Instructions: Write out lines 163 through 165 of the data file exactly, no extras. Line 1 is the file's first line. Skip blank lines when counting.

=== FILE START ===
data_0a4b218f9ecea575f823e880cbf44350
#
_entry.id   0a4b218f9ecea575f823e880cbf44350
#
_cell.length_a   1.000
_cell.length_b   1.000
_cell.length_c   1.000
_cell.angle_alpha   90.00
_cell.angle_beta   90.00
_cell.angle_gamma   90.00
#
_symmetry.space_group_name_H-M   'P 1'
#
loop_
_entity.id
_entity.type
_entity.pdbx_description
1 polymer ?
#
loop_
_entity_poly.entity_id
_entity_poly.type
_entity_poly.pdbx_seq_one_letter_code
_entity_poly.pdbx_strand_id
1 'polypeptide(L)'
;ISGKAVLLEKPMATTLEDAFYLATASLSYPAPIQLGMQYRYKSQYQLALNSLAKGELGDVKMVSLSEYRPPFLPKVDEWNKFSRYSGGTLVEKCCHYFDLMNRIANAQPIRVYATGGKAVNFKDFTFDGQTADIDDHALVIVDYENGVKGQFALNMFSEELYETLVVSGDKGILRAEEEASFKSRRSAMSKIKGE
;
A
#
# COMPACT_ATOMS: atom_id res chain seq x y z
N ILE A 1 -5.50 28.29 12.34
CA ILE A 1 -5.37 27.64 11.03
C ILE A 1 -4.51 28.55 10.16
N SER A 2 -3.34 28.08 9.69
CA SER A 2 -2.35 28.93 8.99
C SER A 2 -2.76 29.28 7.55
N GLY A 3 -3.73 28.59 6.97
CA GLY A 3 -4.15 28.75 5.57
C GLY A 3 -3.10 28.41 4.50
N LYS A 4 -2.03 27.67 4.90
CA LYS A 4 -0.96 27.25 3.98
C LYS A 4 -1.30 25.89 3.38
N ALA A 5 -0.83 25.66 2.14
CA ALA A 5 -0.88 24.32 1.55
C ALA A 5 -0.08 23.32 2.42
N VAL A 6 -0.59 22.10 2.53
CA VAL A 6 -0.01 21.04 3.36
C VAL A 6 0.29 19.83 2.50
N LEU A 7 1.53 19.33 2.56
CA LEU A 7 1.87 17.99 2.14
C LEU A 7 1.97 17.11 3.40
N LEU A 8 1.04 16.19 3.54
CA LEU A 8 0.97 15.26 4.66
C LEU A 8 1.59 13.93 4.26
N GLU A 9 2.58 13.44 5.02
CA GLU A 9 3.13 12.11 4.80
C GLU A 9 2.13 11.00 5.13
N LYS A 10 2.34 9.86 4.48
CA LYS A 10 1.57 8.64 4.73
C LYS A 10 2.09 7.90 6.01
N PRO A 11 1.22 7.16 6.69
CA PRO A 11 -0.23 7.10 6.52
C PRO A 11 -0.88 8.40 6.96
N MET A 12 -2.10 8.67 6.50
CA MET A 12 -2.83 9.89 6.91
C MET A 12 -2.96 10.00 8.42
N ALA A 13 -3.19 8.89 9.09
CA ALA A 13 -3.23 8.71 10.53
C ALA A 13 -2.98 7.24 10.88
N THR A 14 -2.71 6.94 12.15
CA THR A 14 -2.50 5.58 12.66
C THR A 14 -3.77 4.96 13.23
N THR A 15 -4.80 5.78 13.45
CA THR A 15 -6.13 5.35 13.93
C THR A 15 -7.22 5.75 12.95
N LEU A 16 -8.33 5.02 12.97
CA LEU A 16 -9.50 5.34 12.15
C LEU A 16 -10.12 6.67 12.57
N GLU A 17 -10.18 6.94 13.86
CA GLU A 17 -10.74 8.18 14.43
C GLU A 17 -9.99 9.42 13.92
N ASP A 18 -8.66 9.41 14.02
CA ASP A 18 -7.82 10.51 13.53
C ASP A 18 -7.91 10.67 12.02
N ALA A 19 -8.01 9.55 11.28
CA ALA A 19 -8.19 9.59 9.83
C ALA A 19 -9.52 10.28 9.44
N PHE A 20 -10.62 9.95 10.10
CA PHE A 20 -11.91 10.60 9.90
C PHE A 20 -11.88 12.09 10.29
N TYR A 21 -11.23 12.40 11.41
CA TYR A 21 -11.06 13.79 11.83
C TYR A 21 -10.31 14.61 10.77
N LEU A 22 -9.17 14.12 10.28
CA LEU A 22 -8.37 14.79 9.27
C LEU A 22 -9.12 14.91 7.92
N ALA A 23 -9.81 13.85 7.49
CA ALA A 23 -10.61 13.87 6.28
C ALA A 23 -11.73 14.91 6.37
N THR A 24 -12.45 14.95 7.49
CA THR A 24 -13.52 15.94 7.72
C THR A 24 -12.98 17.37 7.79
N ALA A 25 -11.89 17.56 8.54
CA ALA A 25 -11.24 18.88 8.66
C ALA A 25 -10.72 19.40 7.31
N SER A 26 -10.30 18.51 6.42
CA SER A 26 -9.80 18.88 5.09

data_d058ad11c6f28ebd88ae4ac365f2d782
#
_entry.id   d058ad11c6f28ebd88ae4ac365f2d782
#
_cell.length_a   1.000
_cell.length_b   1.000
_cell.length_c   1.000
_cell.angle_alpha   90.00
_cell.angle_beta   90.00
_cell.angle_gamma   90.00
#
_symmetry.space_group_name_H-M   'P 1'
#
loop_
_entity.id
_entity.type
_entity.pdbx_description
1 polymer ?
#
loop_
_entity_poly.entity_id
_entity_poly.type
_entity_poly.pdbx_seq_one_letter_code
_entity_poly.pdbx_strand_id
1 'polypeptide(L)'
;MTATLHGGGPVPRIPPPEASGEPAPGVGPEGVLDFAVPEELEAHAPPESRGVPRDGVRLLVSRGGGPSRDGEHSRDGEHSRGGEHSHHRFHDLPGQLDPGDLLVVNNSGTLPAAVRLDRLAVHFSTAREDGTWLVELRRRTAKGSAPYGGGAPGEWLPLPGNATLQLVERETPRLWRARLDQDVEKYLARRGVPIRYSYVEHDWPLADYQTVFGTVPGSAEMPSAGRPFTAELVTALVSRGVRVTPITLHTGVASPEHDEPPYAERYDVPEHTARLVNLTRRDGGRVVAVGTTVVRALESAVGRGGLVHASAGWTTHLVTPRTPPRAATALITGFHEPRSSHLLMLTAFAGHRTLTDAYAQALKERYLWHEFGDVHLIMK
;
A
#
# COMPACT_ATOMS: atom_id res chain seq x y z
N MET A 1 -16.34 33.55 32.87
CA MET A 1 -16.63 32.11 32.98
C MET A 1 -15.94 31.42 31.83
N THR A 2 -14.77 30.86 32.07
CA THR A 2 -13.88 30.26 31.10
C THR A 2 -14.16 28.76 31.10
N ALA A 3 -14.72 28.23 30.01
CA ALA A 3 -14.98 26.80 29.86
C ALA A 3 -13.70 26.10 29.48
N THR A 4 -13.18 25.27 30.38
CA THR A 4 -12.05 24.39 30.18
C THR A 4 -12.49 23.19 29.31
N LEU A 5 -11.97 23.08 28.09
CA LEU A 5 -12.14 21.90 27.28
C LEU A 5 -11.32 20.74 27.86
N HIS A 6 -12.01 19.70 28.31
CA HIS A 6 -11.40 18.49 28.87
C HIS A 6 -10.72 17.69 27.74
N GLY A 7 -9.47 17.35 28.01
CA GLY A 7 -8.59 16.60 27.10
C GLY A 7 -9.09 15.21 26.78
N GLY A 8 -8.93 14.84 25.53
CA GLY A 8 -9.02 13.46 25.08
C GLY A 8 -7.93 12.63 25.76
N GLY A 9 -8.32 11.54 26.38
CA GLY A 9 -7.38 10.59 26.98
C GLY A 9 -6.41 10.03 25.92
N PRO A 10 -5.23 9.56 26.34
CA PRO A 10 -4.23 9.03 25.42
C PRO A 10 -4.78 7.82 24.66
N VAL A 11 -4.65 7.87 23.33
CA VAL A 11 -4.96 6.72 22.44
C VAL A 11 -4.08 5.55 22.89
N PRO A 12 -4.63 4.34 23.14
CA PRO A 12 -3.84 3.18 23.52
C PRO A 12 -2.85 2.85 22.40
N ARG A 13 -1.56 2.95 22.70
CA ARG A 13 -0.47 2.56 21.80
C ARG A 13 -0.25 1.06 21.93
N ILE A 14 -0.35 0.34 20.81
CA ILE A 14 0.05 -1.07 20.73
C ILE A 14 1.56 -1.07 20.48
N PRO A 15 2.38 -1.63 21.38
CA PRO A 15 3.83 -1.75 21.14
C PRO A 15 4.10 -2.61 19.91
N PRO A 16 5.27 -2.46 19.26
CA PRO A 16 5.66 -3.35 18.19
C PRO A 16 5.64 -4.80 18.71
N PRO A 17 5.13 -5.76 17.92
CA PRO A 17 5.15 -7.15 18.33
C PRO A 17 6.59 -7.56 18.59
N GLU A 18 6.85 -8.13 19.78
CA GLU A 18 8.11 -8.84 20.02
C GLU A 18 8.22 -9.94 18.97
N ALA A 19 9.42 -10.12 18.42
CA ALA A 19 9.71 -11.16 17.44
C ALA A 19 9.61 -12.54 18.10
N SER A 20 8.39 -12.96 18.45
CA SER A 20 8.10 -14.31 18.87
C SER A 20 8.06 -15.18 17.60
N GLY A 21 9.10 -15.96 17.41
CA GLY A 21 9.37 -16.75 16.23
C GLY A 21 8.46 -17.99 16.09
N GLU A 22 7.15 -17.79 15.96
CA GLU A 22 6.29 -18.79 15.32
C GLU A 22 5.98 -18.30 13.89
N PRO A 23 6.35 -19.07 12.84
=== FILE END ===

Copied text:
CA GLY A 9 -7.38 10.59 26.98
C GLY A 9 -6.41 10.03 25.92
N PRO A 10 -5.23 9.56 26.34